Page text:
PsyWar hosts a photo gallery with some interesting history, such as this one from WWII:
Indian troops in the Egyptian desert get a laugh from one of the leaflets which Field Marshal Erwin Rommel has taken to dropping behind the British lines now that his ground attacks have failed. The leaflet, which of course are strongly anti-British in tone, are printed in Hindustani, but are too crude to be effective. (Photo was flashed to New York from Cairo by radio. Credit: ACME Radio Photo)
Update September 2021: Armchair Historian gives us his perspective on India in WWII
See also, headlines from Operation Torch reporting how badly Rommel was routed by the British:
Rommel was impatient, hot-headed and brutal. He was “liked” only by those least competent to judge. His work often was beset by simple planning failures, such as communications and supply. His troops ultimately were crushed by Allied forces and, perhaps most notably, abandoned by him in 1943. A good thing too, given his personal role in spread of horrors from unthinking devotion to fascism:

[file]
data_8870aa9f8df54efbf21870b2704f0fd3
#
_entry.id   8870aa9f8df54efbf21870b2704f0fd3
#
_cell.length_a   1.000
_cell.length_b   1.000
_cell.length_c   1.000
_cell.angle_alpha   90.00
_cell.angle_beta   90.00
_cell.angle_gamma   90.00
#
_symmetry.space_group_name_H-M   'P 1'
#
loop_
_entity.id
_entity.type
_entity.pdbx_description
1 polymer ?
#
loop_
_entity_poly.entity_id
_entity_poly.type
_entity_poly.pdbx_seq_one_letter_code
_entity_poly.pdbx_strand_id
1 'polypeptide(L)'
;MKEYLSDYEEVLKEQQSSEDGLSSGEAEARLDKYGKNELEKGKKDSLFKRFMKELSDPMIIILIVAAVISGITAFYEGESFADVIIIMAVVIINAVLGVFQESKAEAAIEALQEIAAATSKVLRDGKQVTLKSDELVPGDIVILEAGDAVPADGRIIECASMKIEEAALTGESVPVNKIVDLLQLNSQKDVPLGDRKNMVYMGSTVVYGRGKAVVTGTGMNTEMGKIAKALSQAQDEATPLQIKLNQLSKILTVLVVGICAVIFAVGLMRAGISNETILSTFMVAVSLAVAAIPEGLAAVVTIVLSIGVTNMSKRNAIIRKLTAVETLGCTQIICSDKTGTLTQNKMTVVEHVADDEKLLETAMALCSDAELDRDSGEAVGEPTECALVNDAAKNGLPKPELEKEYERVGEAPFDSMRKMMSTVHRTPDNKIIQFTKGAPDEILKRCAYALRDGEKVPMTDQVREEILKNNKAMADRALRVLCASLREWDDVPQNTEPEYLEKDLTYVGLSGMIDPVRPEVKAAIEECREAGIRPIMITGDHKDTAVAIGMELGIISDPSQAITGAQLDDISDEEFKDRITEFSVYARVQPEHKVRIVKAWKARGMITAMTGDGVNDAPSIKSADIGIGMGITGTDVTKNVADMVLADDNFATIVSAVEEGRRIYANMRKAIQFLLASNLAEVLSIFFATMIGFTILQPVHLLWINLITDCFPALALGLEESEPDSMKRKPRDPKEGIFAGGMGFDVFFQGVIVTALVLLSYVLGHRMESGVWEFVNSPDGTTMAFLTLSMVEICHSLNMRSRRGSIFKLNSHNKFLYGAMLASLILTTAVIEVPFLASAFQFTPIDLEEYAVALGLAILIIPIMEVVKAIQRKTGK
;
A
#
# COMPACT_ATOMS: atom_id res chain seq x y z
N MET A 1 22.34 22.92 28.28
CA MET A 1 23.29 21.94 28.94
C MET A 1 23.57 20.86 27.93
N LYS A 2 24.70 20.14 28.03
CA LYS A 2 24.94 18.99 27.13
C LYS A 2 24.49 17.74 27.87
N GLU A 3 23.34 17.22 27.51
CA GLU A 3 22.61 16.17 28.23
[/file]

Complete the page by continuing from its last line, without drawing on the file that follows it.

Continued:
…empowered to “take executive measures against the civilian population”, Nazi jargon for robbery, murder and enslavement.
A “famous reputation” of strategy was propaganda highly spun by Nazi military intelligence, which was spread northward in an attempt to “morale boost” troops facing imminent defeat in European campaigns. I mean by 1942 it was apparent that Germany had no chance to win — it became a question only of why Germans made terrible life choices.
An interesting footnote on how Rommel was routed so quickly by Montgomery is that the former tried to blame his failures on Hitler while the latter refused to listen to Churchill.
A couple years after Rommel’s disasters in North Africa and Europe he chose suicide (after Hitler said he would kill his entire family unless he killed himself first).
This hot-headed and impatient fealty was spun as propaganda into claims he was popular and died from battle wounds, an ironic twist since he had refused to battle with the forces that actually killed him.
Curiously, American soldiers to this day sometimes buy into the widespread propaganda and lies about the Nazi Rommel, very similar to American desire to believe in the fiction of the Confederate Lee.
Here’s the view from a U.S. Army M2 Bradley during the Iraq War, where a Nazi portrait has been taped to the “fighting vehicle” inside in completely tone-deaf fashion.
Anyone stepping into that vehicle should “get a laugh” as if 1942 Indian troops in the Egyptian desert.